Monday, 28 June 2021

Ralph of Coggeshall

What does a wildman [or woodwose as they are also known] and two green children have in common? If you live in Suffolk you may well know the connection lies in Ralph of Coggeshall who was the 13th century abbot of the abbey of the same name and an English chronicler. His "Chronicon Anglicanum" covered the third and fourth crusades, but, also a handful of lurid tales of English wonder that would have appealed to a medieval audience.  It is thought that Ralph travelled around East Anglia and collected the accounts first hand. Thus they are presented as being "true"

This depiction of the wildman is to be found on the church font in Orford. Ralph wrote about the naked human like being that the local fishermen caught in their nets one day. He was bearded and completely covered in hair. The story goes that the constable at the castle had him imprisoned and tortured, but the poor soul didn't make a sound throughout his ordeal. Eventually he escaped his captors and Ralph speculates whether he might have been some type of fish in human form.


As outlandish as it might sound the information boards inside Orford Castle speculate whether perhaps a shipwrecked sailor rendered speechless by the trauma of his experiences might have been caught. More colourful suggestions were that it could have been an evil spirit hiding within a drowned man.


In the Suffolk village of Woolpit, Ralph recalled how the local peasants discovered two green children at the edge of a pit. They didn't speak in a tongue that the others could understand and would only eat green beans. The young boy didn't flourish and sadly died soon after, but his sister thrived and over time her body lost its unusual colour. She was baptised and lived with a knight's family. He is namechecked in other accounts as being Richard de Calne who was a personal friend of the author. As she grew into adulthood it's claimed that she was called Agnes and went on to marry the Archbishop of Ely, Richard Barre and that they might have gone on to have had a child.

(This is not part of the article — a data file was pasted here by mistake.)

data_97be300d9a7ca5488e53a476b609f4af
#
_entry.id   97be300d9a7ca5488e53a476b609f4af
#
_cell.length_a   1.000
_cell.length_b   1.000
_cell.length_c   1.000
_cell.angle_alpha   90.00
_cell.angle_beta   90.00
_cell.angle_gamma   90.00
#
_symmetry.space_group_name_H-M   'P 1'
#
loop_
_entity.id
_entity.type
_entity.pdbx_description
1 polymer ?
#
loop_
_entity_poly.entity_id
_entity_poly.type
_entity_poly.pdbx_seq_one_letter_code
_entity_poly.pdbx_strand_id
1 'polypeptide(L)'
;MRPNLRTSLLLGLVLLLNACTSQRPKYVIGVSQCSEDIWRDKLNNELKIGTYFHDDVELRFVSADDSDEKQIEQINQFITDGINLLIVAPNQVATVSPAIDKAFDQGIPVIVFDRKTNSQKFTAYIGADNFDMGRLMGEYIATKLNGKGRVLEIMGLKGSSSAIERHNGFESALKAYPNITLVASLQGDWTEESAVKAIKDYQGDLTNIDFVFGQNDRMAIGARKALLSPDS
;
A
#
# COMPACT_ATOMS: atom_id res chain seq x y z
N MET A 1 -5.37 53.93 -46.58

As Agnes mastered the language of those around her it was said that she had declared that she came from a Christian country called St Martin's Land where everything was green and very dark. One day she and her brother came across a cave and heard bells inside. Going in they found themselves in the strange land where they were captured. Once again there is an interesting theory which might explain this extraordinary tale. The Woolpit museum booklet [now in my possession!] suggests that the children might have been the sole survivors of the Flemish mercenaries who the Duke of Leicester [Robert de Beaumont] brought over to help him in his fight to depose Henry II. His men were massacred in a nearby village and the little ones might have eaten only berries and leaves before they were found. With a lack of iron they could have suffered from cholorosis which turns the skin a shade of green. It certainly sounds plausible.

As a keen amateur folklorist this is absolutely fascinating for me. I have to say it was purely coincidental that we were staying so close to Woolpit.....I'm not sure Mr GBT was entirely convinced by my protestations of innocence thoughπŸ‘½πŸ’€πŸ‘€πŸ˜ˆ

Arilx

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